“This is good because I can barely read, so I like looking at pictures better you know?”
9,964 Hypes 3 Comments
Nike Air Max 180 With "Bright Ceramic" and "Dark Concord" Coming Soon
Footwear

Nike Air Max 180 With "Bright Ceramic" and "Dark Concord" Coming Soon

Among a long list of returning colorways this month.
3,698 Hypes 6 Comments
An Updated Version of Kanye West and Teyana Taylor's 'K.T.S.E.' Is Coming out Next Week
Music

An Updated Version of Kanye West and Teyana Taylor's 'K.T.S.E.' Is Coming out Next Week

“It was really just an honest misunderstanding.”
8,917 Hypes 20 Comments
Zach LaVine Talks New Fragrance with Hawthorne, Signing to adidas and Moving to Chicago
Sports

Zach LaVine Talks New Fragrance with Hawthorne, Signing to adidas and Moving to Chicago

Peep our exclusive interview with the Chicago Bulls star and budding brand collaborator.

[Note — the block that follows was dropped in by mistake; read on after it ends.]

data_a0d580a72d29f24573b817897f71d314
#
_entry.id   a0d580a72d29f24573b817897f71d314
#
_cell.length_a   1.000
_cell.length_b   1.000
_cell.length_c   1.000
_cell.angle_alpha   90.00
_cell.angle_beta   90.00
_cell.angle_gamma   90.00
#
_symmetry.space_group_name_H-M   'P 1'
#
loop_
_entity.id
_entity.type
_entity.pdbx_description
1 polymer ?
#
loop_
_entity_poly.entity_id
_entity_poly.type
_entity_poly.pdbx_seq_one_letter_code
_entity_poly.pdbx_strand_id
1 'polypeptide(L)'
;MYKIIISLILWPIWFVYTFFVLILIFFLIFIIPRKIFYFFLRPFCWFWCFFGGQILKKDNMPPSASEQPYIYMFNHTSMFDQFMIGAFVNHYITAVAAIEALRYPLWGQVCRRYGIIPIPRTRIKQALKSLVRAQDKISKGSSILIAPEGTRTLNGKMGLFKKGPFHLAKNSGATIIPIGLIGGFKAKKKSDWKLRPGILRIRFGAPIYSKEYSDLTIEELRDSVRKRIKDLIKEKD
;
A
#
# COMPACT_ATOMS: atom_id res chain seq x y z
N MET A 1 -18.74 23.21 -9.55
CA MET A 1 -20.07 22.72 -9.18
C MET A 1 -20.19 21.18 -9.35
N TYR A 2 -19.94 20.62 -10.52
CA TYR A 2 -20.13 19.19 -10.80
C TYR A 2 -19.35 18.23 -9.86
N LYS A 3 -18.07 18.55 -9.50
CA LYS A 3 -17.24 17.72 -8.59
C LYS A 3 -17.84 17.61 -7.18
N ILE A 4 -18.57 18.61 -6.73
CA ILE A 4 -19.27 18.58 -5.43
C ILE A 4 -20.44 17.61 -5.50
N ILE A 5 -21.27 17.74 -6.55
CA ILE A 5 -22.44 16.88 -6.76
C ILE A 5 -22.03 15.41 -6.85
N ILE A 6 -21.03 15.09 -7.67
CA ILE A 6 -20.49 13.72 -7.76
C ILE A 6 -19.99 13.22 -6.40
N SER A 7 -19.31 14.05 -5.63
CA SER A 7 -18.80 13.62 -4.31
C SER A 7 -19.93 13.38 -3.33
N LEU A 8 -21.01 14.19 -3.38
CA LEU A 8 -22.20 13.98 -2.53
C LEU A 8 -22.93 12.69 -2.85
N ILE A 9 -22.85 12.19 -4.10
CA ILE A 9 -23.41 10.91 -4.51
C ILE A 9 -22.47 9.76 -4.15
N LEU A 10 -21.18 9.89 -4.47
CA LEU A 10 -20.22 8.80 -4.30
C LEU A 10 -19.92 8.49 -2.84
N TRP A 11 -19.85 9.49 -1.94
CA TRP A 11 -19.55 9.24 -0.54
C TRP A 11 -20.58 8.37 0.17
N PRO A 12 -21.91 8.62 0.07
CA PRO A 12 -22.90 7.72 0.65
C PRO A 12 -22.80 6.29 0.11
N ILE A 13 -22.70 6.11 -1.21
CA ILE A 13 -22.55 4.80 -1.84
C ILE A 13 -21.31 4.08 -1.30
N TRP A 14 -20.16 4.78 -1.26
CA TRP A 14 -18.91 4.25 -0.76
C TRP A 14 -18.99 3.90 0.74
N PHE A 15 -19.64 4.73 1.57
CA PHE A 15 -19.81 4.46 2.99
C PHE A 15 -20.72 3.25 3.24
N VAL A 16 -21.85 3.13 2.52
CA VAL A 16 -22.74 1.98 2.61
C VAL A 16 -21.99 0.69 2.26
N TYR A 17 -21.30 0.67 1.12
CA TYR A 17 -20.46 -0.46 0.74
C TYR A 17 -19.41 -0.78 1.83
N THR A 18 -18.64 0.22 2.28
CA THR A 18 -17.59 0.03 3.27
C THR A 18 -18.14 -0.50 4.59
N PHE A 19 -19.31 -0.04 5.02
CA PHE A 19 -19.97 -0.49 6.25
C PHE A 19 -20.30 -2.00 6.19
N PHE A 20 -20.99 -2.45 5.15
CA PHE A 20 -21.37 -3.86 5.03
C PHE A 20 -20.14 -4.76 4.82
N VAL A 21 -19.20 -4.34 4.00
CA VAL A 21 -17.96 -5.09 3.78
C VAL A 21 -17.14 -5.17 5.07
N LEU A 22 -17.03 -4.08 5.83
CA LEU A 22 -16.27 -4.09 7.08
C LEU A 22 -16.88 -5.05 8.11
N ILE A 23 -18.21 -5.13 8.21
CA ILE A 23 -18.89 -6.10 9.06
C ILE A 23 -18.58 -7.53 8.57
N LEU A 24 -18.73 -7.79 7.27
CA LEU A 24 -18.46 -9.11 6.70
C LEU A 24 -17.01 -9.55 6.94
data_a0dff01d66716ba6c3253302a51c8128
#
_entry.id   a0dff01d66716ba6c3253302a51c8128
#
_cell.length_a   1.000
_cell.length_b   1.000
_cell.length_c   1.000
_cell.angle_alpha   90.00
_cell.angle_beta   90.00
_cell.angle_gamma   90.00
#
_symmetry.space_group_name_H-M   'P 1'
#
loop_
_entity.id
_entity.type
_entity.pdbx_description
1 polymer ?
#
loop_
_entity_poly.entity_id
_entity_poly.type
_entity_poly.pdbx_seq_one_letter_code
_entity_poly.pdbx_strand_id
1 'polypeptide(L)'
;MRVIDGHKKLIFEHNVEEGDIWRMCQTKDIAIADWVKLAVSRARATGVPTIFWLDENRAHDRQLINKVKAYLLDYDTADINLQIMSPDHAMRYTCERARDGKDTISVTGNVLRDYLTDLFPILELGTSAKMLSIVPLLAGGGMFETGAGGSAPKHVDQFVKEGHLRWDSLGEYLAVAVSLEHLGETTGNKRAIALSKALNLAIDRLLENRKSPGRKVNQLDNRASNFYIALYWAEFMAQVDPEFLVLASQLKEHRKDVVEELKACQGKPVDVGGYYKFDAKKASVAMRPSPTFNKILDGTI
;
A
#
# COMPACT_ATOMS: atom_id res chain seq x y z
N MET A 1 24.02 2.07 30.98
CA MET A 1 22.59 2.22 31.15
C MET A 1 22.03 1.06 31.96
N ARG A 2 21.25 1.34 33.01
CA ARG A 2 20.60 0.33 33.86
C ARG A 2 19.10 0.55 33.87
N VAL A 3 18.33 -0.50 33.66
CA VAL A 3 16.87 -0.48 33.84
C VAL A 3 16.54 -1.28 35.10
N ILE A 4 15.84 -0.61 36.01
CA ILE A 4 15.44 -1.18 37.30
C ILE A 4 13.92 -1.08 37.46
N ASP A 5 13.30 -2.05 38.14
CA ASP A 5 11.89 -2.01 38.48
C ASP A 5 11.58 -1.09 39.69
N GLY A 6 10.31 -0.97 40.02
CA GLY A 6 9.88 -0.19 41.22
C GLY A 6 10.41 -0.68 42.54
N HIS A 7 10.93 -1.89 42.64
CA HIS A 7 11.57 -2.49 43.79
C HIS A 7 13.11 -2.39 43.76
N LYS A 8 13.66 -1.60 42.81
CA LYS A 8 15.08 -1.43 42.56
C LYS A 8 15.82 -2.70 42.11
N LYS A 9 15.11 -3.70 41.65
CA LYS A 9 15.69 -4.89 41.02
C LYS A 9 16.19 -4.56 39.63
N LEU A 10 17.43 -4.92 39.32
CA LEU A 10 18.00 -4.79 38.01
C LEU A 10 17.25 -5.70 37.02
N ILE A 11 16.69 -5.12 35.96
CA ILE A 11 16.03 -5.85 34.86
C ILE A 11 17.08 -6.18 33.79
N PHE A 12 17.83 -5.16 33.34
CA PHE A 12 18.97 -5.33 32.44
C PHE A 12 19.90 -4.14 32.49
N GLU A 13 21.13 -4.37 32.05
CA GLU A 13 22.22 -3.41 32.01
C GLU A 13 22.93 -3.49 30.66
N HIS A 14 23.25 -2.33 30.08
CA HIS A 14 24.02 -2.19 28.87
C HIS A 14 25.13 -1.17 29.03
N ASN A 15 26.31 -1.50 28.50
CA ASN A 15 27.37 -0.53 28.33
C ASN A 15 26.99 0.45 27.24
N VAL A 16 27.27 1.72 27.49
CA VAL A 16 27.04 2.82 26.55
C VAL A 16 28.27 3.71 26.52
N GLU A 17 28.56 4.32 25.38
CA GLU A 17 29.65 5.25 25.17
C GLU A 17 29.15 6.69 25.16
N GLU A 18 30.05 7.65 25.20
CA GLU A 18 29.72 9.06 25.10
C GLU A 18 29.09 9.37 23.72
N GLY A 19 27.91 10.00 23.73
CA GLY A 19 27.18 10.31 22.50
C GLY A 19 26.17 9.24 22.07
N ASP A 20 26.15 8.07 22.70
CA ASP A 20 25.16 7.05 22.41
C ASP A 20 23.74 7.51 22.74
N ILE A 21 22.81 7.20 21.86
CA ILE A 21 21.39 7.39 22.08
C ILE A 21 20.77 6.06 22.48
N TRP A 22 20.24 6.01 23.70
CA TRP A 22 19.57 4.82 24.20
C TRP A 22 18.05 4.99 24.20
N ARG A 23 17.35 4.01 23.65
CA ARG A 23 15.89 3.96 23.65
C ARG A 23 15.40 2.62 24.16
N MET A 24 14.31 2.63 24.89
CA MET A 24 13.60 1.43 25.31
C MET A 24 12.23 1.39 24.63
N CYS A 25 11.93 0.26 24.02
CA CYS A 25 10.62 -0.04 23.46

2,715 Hypes 19 Comments


What to Read Next

Emily Ratajkowski Bares It All for 'L'Officiel Paris'
Fashion

Emily Ratajkowski Bares It All for 'L'Officiel Paris'

Summertime fun.

The fragment design x Louis Vuitton Collection Reimagined by 'ELLE MEN'
Fashion

The fragment design x Louis Vuitton Collection Reimagined by 'ELLE MEN'

Featuring staple accessories.

Junya Watanabe and Lacoste Join Forces on a Pair of Shirt Designs
Fashion

Junya Watanabe and Lacoste Join Forces on a Pair of Shirt Designs

Reimagining the croc logo.


Is a Joint Collaboration Between Anti Social Social Club, Vans and DSM on the Way?
Fashion

Is a Joint Collaboration Between Anti Social Social Club, Vans and DSM on the Way?

Circle May 26 on your calendars.

MAGIC STICK Re-Releases Its MSCS Souvenir T-Shirt
Fashion

MAGIC STICK Re-Releases Its MSCS Souvenir T-Shirt

Available today.

Sculptures Don't Lie: George Condo Talks New Exhibit, Kanye West, Fake News & More
Arts 

Sculptures Don't Lie: George Condo Talks New Exhibit, Kanye West, Fake News & More

Delve inside the mind of one of today’s most significant artists.

More ▾